Too often, I find myself going down the rabbit hole. A search would start out with a keyword that eludes me. Over time, too many associated links try to grab my attention. And I’m left with multiple tabs in the address bar, rather than the answer that I was originally looking for.
Worse yet, I feel terrible spending an ungodly amount of time on marginal details, without hitting the core idea of a problem. At the end of the day, I want to learn enough to be able to give a simple explanation to someone who’d ask the question that I’ve had before. I want to have a firm grasp of the basic concept and practical use cases of
something, so I know how to use it properly.
How to achieve these learning goals for every search?
To answer this question, I have made a checklist to self-monitor a learning process. With a simple checklist, a learner can find the shortest path from ignorance to enlightenment without deviating too far from the original search.
Clock in & Clock out
Treat time as a resource. Practice time-boxing by allocating a fixed period of time to each task. Set an alarm at the beginning of your search, using an ASTimer or for the duration of your favorite background music. When the alarm goes off, take a break. Force yourself to rest a little, or just anything that can get your eyes off the screen.
You may be watching a bunch of tutorials, but your brain might remain idle if you’re merely consuming them. Let your learning process output something like:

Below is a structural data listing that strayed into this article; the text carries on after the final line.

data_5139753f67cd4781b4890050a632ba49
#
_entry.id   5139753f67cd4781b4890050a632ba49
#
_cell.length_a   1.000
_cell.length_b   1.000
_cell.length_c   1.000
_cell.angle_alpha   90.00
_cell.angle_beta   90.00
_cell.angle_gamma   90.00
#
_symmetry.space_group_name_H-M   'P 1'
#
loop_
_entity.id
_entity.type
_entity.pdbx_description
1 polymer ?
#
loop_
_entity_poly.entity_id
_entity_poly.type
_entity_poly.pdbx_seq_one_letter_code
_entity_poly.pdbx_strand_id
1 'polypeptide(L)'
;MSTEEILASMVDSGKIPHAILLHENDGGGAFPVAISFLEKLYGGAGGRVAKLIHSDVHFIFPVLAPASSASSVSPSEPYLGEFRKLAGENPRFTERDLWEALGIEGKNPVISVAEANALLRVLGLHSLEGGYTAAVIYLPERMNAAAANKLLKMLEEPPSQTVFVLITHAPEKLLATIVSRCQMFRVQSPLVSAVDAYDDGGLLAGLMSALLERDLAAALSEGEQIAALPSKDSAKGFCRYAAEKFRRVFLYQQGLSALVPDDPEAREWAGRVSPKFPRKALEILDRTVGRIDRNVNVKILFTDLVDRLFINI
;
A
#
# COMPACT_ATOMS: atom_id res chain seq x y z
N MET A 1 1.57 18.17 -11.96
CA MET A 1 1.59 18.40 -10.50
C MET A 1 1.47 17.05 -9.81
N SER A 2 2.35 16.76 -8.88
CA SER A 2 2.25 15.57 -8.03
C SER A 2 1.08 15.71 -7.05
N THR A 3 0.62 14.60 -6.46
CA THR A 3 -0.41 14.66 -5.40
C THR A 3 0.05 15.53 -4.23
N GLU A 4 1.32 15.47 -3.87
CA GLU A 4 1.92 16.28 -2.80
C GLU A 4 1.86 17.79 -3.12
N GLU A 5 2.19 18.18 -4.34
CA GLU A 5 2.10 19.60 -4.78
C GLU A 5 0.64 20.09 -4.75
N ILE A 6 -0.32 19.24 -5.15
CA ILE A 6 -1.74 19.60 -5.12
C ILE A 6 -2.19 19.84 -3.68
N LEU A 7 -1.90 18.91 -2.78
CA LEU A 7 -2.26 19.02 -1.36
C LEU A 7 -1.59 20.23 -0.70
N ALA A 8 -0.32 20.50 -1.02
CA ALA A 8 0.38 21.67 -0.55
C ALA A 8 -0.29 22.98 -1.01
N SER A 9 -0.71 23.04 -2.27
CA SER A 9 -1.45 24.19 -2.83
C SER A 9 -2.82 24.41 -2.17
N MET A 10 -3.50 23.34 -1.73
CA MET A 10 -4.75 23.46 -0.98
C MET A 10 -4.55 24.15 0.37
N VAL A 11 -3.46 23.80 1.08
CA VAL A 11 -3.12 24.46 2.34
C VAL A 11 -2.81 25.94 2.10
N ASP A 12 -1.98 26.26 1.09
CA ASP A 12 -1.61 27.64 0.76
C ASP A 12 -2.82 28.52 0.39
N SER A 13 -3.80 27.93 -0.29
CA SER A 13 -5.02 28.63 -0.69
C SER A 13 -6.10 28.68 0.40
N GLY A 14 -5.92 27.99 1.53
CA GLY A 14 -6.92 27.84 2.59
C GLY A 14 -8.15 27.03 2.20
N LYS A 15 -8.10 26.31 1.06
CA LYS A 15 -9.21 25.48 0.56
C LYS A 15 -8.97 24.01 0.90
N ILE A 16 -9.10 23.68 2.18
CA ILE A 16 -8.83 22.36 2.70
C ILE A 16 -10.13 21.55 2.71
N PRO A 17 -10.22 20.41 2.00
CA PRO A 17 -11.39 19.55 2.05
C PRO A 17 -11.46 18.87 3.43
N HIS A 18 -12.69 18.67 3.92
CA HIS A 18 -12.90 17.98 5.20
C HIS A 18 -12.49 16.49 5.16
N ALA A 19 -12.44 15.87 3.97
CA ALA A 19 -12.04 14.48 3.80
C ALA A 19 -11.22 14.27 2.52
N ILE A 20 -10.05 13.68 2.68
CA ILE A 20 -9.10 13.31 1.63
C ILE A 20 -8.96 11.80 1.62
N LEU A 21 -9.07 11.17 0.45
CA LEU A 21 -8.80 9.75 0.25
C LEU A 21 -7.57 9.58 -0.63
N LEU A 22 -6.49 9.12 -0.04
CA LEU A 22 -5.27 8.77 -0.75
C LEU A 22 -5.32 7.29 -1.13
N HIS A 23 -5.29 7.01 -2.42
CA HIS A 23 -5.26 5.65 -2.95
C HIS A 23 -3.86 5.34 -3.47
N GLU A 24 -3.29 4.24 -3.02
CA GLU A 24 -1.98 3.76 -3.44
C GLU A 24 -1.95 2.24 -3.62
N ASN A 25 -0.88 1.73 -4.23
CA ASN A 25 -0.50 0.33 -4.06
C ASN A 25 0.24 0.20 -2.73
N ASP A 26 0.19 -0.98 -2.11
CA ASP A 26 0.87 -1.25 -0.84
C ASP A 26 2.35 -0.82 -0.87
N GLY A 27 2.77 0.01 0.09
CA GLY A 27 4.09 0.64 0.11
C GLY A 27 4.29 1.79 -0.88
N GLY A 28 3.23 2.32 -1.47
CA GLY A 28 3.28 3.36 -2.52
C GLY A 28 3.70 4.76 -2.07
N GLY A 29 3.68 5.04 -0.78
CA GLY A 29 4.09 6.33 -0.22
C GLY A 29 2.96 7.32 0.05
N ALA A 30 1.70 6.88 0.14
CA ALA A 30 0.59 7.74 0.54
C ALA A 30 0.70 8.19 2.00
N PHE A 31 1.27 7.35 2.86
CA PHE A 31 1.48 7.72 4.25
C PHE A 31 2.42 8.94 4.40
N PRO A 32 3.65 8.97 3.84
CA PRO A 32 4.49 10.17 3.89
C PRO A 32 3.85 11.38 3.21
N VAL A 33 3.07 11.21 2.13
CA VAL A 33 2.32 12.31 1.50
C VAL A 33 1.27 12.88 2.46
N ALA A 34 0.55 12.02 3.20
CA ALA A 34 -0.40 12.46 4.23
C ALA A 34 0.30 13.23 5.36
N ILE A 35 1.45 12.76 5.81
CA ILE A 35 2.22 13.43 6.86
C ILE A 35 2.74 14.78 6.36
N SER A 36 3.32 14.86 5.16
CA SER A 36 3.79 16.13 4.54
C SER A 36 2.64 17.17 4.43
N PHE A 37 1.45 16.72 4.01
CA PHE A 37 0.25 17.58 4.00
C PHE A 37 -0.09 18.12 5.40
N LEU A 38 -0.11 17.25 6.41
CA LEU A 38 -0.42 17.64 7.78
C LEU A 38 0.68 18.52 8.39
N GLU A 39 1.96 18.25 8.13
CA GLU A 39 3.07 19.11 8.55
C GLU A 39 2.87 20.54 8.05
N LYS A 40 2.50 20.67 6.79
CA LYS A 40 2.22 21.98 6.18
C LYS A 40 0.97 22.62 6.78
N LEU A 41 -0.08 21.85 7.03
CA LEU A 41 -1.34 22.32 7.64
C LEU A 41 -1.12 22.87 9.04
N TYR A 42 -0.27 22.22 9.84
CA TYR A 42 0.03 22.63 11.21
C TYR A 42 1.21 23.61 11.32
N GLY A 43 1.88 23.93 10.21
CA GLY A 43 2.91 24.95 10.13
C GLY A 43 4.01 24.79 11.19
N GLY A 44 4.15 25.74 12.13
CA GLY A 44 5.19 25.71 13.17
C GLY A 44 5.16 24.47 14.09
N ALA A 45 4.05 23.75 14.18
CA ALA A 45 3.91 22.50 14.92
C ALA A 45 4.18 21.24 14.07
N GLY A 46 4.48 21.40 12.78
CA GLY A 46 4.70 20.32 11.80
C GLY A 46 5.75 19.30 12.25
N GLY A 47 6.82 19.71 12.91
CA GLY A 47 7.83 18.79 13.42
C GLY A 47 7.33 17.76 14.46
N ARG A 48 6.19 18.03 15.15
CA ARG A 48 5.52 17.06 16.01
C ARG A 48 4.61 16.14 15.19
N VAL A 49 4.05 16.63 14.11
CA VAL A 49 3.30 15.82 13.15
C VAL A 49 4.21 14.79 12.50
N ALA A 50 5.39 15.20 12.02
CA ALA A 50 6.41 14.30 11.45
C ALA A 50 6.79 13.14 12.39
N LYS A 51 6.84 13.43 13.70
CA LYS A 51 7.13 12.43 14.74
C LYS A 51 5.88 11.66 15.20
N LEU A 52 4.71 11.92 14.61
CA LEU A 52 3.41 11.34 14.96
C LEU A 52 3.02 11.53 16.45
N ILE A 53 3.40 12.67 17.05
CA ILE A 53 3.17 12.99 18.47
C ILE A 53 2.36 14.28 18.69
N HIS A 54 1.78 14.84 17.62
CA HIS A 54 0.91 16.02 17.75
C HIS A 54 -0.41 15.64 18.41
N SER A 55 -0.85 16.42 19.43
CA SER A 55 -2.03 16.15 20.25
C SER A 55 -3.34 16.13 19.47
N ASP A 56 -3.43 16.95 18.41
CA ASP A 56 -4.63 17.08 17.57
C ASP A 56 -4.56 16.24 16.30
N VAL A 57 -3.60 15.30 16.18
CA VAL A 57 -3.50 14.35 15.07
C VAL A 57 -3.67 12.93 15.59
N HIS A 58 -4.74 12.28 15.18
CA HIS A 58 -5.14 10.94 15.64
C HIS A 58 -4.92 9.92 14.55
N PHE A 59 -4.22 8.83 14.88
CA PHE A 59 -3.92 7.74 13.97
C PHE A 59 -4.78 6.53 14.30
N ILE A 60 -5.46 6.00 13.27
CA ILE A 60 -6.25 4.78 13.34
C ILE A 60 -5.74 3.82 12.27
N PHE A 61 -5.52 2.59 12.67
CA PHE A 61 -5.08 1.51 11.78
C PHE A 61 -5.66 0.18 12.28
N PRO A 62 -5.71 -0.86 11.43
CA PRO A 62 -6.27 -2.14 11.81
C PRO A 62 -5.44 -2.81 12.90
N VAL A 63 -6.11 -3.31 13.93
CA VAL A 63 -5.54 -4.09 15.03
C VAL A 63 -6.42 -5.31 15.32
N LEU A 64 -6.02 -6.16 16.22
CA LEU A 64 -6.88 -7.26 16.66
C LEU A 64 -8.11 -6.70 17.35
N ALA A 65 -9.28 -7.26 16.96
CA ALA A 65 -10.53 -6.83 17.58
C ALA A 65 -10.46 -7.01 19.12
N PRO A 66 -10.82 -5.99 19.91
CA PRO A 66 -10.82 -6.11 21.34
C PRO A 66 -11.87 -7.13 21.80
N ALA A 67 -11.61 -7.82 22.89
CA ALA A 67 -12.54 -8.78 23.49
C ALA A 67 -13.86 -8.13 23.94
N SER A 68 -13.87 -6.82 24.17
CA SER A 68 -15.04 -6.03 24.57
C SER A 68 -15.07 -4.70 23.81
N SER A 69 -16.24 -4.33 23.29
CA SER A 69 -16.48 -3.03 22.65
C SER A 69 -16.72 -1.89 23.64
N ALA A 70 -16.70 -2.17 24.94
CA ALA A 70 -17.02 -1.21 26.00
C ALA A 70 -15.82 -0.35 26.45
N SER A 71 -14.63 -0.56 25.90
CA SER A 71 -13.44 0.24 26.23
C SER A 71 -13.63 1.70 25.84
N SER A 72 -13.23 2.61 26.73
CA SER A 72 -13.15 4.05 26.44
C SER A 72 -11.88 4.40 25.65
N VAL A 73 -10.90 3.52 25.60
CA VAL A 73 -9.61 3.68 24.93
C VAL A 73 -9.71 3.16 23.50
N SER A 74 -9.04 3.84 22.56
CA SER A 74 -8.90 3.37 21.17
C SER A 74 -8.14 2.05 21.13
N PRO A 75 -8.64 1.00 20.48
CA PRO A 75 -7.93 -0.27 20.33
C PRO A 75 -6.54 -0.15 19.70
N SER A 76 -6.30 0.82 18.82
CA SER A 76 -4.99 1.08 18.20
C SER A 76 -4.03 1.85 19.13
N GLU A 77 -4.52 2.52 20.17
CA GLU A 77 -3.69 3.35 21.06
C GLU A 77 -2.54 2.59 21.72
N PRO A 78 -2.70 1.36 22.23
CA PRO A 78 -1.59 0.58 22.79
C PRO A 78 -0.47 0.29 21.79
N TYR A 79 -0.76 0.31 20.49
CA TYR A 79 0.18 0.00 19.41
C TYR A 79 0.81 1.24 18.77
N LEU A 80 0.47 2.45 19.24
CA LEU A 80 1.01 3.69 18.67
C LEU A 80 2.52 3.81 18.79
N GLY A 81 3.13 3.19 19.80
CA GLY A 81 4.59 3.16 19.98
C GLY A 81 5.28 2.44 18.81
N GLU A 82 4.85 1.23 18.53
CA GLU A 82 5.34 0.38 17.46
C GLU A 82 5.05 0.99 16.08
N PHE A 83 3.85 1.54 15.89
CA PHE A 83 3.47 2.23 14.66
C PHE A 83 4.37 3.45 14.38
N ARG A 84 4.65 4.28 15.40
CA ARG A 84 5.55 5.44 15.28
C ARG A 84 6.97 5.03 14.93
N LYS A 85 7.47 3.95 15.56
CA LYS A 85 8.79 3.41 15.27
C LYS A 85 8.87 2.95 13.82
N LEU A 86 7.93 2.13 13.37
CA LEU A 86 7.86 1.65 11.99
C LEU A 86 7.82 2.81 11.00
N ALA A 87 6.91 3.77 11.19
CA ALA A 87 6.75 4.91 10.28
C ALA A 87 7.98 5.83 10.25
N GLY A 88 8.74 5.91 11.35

- a list of new terms that you’ve learned during the process. Ankify each term so that you can review those terms repeatedly, until you get them
- a list of questions to start a thread of discussion around them. A verbal conversation helps you absorb information more effectively
- a today-I-learned (TIL) blog post to log your progress
You can’t really call unreviewed things your own. Earnestly recite them as if you’re preparing for an interview, ask your friend to quiz you, etc. Give an honest score to your current level of understanding so that you adjust review frequency.
P.S. This short post itself was guided by this checklist. It was timed, delivered a post, and will be reviewed later as a good reminder. Because of this checklist, I was able to complete this micro-task of creating a blog post that you’re reading now. So I encourage you to make your process more checklist-driven, time-bound, and documentation-oriented!